Crude oil rose to $50 per barrel for the first time in six months amid an accelerated fall in U.S. crude supplies and curtailed supplies have also been curtailed in Nigeria, Venezuela and Canada.
Futures climbed as much as 1.3 percent in New York to $50.21, the highest price since 9 October 2015. Brent crude topped $50 for the first time since November earlier on Thursday.
According to U.S.-based energy agency EIA, U.S. crude production dropped for an 11th week to 8.77m barrels a day.
Crude inventories slid by 4.23 million barrels last week, exceeding an expected drop of 2 million. Stockpiles at Cushing, Oklahoma, the delivery point for WTI and the nation’s biggest oil-storage hub, fell by 649,000 barrels.
Further, The Organization of Petroleum Exporting Countries (OPEC) is unlikely to set an output target when it meets June 2 as it sticks with Saudi Arabia’s strategy of squeezing out rivals, according to all but one of 27 analysts surveyed by Bloomberg.
According Kazakhstan’s energy minister Kanat Bozumbayev, a consortium led by Chevron Corp. plans on investing up to $37bn in the country’s oil fields with Chevron’s CEO John Watson having previously discussed the project with the country’s political leaders.
Investment in the project is expected to commence during 2017 and the project would add up to 24,000 jobs in the country.
Chevron is the biggest partner in the field’s operator, Tengizchevroil, with a 50% stake. Other shareholders in the operator include Exxon Mobil Corp. with a 25% stake, Kazakhstan’s state-controlled oil company Kazmunaigas owns 20% and Lukarco, a company controlled by Russia’s Lukoil, owns the remaining 5% in the operating company.
Chevron would separately announce the consortium’s final investment decision on the project in consultation with its partners.
Output at the Tengiz oil field is currently about 500,000 barrels a day. Chevron plans to increase annual production to about 760,000 barrels a day by 2021, but the company had previously delayed investments amid the crude oil price slump.
Chevron has estimated that it would spend between $17 – 22bn annually over the next two years on capital projects; down from this year’s $25 – $28bn budget for such developments.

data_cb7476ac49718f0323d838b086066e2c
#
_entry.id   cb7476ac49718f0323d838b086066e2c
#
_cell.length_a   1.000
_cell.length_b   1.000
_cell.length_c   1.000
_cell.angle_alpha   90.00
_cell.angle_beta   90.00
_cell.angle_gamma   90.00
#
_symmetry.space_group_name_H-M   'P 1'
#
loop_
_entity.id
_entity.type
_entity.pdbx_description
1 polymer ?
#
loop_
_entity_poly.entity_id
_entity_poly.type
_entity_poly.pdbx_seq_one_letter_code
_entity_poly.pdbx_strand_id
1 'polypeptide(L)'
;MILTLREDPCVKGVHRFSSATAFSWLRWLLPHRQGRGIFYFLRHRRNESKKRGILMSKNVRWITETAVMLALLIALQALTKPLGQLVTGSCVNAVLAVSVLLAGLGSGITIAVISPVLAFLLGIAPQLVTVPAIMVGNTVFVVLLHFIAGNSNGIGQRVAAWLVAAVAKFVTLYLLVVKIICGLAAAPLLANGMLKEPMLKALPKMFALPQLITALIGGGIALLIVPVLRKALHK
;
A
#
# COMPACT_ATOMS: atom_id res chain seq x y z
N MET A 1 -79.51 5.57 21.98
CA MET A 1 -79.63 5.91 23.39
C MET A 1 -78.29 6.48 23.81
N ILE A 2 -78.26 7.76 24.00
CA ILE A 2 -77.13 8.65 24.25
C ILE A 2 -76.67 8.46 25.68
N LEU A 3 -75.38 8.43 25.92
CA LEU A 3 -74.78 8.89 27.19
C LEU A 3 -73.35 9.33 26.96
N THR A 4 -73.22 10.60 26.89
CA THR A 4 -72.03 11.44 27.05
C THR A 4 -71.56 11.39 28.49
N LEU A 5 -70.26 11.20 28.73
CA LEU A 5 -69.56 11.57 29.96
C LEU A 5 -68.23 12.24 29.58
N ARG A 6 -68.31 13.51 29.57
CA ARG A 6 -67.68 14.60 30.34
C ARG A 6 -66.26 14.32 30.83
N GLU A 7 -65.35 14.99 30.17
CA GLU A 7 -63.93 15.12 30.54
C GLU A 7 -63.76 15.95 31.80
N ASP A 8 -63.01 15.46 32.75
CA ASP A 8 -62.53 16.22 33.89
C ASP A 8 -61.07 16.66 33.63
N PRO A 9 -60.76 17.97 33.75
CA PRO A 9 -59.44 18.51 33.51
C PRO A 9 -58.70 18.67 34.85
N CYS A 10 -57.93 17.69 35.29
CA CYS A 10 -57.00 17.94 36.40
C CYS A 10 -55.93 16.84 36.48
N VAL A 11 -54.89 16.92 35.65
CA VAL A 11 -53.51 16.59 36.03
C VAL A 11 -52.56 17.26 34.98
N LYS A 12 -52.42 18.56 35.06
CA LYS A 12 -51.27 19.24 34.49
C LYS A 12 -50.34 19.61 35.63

Royal Dutch Shell Plc plans to cut 2,200 more jobs to take its tally of job cuts to 12,500 in 2016.
According to Paul Goodfellow, Shell’s vice president for the U.K. and Ireland, at least 5,000 jobs would be cut in 2016 to tackle lower crude oil prices and as a result of its acquisition of BG Group Plc earlier this year.
Shell’s adjusted net income for 1Q 2016 declined 58% to $1.6bn following the collapse in oil prices. The company acquired BG Group for $54bn in 2016 to get access to oil and natural gas reserves from Australia to Brazil. The acquisition increased Shell’s debt to $70bn as on 31 March 2016.
Mexico’s PEMEX wants to develop its offshore deep water capabilities in the Gulf of Mexico and was in discussions with Chevron, Total and ExxonMobil. The company also plans to engage with Statoil ASA to look at mutual areas of interest for jointly developing offshore capabilities.
Mexico is scheduled to auction offshore assets in the Gulf of Mexico on 5 December 2016, hoping to raise $44bn to support its economy.
The Kingdom of Saudi Arabia plans on issuing debt in the international markets later in 2016 to stem the sharp decline in foreign exchange reserves, following a depressed crude oil market.
A number of banks have been asked to indicate their terms on raising the sovereign debt issuance.
The size and maturity of Saudi Arabia’s first international bond has not been disclosed publicly, but according to credit analysts at two European banks, the kingdom may borrow at rates about 200 basis points above equivalent US Treasury bonds.
Previously, in April 2016, the kingdom raised a $10bn, 5-year loan from banks including JPMorgan, HSBC and Bank of Tokyo-Mitsubishi in a deal that was several times subscribed and allowed the government to increase the sum borrowed.
The loan is seen as a first step towards sovereign bond issuance and Saudi officials have said that the kingdom could increase debt levels from less than 7% of gross domestic product in 2015 to 50% of GDP by 2020.
Saudi Arabia’s debt plans come as falling oil prices encourage other Gulf countries, including Abu Dhabi and Oman, to turn to capital markets for funding.
Separetely, Saudi Arabia’s credit rating has been downgraded by all three big global rating agencies this year.